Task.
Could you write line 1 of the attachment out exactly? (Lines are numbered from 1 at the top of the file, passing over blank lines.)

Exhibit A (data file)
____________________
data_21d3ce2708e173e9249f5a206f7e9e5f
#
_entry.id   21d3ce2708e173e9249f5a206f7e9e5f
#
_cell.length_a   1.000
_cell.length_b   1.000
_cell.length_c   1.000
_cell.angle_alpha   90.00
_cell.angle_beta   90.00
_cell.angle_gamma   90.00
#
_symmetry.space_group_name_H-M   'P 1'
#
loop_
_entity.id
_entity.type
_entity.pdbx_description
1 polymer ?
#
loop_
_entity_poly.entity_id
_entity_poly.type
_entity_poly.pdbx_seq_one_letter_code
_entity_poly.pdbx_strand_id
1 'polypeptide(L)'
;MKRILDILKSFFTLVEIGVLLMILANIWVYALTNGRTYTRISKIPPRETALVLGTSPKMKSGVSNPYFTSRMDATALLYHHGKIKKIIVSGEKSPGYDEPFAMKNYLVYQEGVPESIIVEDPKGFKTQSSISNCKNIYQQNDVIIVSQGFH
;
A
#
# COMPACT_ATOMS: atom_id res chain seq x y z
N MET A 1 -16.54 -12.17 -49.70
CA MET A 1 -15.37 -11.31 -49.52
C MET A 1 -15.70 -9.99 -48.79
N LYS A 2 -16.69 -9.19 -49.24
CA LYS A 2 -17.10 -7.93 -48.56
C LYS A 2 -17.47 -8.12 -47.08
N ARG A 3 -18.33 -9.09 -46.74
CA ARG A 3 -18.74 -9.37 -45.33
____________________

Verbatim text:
data_21d3ce2708e173e9249f5a206f7e9e5f